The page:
I am on record as having said more than 20 years ago that we would know dark matter’s nature long before today. Although that prediction has proved wrong, I have not given up hope. Dark energy entered the picture in 1998, when researchers measuring the distances and speeds of supernovae found that the expansion of the universe was actually accelerating. Gravitational attraction pulling galaxies toward one another seemed to be overwhelmed by a mysterious new force latent in empty space that pushes galaxies apart—a force that came to be known as dark energy. Theorists working on string theory or loop quantum gravity are tackling this challenge, but the phenomenon seems so far from being accessible by any experiment that I am not expecting answers anytime soon. Today we know that the universe is far bigger and stranger than anyone suspected. Not only does it extend beyond the Milky Way to untold numbers of other galaxies—this would come as a surprise to astronomers of the 19th and early 20th century to whom our galaxy was “the universe”—but it is expanding faster every day.
The galaxies are also surprisingly pristine, chemically speaking, lacking in elements heavier than hydrogen and helium. Taken together, the new observations suggest galaxies formed earlier and faster than previously thought.
Aristarchus of Samos and the Heliocentric Model
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Cosmology Is in Crisis Over How to Measure the Universe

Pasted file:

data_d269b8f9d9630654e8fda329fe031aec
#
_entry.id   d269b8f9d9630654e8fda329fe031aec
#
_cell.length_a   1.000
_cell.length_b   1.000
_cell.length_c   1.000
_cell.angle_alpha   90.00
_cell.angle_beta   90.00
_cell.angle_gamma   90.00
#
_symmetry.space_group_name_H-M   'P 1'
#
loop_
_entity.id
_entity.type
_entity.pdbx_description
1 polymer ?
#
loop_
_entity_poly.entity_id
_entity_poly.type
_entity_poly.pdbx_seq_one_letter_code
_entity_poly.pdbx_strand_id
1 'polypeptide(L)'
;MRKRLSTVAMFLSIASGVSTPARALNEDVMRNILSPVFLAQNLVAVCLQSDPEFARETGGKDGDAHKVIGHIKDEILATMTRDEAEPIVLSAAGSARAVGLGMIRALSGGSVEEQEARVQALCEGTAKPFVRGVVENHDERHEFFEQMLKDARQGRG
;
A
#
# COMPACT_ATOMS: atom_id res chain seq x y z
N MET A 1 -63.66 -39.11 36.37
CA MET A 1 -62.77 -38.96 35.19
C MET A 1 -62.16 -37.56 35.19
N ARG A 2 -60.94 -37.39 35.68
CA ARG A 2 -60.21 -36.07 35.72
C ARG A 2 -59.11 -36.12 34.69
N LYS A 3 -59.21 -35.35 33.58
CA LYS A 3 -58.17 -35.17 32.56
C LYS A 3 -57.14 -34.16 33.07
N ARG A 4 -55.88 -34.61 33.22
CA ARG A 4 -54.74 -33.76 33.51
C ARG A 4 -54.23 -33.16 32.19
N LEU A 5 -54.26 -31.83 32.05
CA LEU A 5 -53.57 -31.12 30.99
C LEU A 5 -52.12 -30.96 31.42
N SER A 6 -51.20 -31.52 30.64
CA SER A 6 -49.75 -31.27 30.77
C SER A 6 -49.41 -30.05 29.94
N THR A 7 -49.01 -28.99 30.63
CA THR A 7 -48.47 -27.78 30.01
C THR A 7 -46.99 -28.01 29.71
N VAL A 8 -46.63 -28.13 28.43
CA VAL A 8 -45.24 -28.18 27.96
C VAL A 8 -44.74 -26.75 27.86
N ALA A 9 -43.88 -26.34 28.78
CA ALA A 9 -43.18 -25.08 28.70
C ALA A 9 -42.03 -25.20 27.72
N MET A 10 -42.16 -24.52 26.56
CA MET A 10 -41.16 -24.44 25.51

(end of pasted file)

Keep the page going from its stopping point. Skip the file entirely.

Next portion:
Since around 1990, several dramatic advances in observational cosmology have transformed cosmology from a largely speculative science into a predictive science with precise agreement between theory and observation. These advances include observations of the microwave background from the COBE, WMAP and Planck satellites, large new galaxy redshift surveys including 2dfGRS and SDSS, and observations of distant supernovae and gravitational lensing. These observations matched the predictions of the cosmic inflation theory, a modified Big Bang theory, and the specific version known as the Lambda-CDM model.
Cantor argued that the mathematical properties of infinite sets/things are simply radically different to those that are finite, making Craig’s library or Hilbert’s Hotel not absurd. Craig takes it to be obviously absurd for a subset to be both smaller than and equal to its set . For infinite sets it’s not absurd, it’s actually their defining characteristic. When we think of libraries or hotels, we have in mind our ideas about finite sets of things, but Cantor argued such intuitions are not applicable to infinite sets.
The geocentric Ptolemaic system was the prevailing theory until the 16th century when Nicolaus Copernicus, and subsequently Johannes Kepler and Galileo Galilei, proposed a heliocentric system. This is one of the most famous examples of epistemological rupture in physical cosmology. Our scientific origin story is something called the standard model of cosmology.
This is the approach of the Sloan Digital Sky Survey and the 2dF Galaxy Redshift Survey. Within the standard cosmological model, the equations of motion governing the universe as a whole are derived from general relativity with a small, positive cosmological constant. The solution is an expanding universe; due to this expansion, the radiation and matter in the universe cool down and become diluted. At first, the expansion is slowed down by gravitation attracting the radiation and matter in the universe. However, as these become diluted, the cosmological constant becomes more dominant and the expansion of the universe starts to accelerate rather than decelerate. While Heber Curtis argued for the idea that spiral nebulae were star systems in their own right as island universes, Mount Wilson astronomer Harlow Shapley championed the model of a cosmos made up of the Milky Way star system only.